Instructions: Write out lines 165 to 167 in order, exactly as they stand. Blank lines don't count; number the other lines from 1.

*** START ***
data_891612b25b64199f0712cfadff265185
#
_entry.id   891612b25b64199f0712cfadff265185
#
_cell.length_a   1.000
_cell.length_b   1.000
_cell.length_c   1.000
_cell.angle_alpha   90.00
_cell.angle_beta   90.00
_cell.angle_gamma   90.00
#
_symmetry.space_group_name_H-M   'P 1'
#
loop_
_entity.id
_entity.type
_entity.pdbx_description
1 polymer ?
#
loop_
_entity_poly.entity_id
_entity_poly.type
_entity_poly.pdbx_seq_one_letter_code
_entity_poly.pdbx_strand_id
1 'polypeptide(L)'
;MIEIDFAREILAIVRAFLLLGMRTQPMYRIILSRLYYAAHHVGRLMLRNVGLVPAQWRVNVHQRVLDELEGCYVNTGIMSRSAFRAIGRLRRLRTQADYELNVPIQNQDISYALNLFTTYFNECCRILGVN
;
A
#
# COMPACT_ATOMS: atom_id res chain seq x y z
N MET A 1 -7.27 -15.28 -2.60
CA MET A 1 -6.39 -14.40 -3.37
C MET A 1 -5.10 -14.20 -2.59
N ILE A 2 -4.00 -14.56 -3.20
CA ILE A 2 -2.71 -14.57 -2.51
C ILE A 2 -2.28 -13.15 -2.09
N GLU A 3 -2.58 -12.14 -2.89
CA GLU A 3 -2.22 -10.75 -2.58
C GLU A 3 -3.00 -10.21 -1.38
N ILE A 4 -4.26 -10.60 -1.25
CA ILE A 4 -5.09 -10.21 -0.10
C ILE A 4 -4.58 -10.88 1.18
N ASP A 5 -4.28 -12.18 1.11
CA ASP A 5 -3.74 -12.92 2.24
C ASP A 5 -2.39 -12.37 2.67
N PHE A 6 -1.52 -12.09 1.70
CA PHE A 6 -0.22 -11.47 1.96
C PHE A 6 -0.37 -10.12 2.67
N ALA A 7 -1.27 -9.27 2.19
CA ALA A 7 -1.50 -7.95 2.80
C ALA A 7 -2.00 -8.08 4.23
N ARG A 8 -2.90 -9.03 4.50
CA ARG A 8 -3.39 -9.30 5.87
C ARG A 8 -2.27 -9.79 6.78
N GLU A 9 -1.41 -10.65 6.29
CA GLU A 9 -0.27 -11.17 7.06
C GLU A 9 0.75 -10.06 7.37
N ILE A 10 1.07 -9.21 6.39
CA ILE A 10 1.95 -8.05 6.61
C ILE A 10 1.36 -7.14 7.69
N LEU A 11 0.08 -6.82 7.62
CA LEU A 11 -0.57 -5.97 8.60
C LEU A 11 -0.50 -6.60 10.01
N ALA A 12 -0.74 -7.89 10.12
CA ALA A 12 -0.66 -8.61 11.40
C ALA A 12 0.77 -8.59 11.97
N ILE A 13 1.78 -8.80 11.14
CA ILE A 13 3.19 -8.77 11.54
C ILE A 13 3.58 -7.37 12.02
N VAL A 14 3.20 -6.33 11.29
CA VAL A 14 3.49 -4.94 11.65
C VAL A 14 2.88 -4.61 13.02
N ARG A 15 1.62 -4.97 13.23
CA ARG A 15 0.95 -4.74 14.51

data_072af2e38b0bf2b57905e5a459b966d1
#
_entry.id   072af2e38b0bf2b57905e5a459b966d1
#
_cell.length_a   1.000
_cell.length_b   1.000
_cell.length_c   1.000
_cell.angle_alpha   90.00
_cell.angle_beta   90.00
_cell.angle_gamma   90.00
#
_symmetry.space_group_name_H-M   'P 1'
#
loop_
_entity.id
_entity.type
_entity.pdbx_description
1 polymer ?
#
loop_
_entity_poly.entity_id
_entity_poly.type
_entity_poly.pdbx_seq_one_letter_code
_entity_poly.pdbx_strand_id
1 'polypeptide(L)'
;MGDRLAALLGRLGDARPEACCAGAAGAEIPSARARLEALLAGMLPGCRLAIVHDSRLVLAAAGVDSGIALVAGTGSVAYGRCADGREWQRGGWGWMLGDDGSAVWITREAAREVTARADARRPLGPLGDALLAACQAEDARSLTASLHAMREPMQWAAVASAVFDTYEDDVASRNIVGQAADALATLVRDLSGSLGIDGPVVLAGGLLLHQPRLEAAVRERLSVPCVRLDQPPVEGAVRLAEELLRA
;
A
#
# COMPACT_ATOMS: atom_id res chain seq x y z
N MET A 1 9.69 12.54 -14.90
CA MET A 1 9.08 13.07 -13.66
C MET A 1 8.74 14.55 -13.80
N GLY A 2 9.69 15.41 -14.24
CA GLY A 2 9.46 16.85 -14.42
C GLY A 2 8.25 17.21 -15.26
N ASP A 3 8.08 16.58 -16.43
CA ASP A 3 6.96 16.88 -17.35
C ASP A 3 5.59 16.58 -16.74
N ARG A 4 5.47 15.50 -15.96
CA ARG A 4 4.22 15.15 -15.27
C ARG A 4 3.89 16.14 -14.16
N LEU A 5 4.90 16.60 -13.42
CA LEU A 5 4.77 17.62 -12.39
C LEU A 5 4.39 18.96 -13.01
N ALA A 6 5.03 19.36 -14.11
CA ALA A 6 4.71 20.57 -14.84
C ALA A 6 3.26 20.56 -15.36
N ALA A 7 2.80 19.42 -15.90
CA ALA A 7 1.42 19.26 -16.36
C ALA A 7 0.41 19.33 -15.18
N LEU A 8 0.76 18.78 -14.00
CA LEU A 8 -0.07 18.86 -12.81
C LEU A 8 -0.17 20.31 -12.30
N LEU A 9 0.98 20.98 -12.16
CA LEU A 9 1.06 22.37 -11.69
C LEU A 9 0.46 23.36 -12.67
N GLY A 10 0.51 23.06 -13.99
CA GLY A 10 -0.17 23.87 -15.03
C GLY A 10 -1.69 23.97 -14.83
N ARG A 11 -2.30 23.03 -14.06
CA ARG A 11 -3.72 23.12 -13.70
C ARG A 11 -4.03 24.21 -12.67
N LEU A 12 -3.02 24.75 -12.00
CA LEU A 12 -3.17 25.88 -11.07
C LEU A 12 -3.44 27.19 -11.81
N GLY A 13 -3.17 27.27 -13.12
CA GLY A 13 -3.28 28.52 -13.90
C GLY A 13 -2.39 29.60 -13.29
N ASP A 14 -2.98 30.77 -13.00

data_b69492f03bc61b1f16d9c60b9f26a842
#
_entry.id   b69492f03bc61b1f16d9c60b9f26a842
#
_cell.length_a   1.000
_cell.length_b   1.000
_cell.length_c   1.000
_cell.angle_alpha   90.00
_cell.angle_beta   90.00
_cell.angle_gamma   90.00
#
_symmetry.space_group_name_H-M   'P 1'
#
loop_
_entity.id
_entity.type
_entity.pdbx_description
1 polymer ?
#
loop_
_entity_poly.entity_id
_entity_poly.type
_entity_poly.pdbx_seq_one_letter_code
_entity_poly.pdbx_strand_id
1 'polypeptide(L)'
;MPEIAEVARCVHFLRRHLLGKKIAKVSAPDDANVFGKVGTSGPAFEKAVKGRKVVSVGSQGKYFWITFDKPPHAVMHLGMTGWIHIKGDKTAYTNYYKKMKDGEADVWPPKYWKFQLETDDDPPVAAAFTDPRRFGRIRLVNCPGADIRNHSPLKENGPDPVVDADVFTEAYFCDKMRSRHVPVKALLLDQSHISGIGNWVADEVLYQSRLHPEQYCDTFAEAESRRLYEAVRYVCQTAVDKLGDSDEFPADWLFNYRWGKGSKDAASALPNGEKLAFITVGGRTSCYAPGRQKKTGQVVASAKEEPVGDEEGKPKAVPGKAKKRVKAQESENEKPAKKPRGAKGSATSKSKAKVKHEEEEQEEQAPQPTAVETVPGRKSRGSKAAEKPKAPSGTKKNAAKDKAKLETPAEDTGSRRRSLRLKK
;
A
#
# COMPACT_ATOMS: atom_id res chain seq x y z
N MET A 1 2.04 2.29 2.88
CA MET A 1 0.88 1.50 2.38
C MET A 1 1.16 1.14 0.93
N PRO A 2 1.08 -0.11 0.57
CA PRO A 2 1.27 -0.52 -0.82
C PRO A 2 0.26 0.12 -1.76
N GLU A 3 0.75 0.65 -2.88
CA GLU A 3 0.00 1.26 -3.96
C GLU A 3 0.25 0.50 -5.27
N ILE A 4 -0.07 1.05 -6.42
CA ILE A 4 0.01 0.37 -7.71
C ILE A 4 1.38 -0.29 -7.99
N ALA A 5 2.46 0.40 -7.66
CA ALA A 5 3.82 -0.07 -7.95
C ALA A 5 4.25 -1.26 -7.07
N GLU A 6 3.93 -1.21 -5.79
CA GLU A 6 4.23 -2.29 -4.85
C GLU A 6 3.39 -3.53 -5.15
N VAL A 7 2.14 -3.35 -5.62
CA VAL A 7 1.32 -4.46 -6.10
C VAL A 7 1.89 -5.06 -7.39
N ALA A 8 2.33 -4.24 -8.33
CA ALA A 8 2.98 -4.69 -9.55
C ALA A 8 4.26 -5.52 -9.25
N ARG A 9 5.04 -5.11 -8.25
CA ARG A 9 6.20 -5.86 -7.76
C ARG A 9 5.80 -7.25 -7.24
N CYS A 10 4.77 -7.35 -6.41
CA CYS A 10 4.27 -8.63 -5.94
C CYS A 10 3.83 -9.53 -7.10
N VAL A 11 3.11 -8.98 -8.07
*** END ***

_entity_poly.entity_id
_entity_poly.type
_entity_poly.pdbx_seq_one_letter_code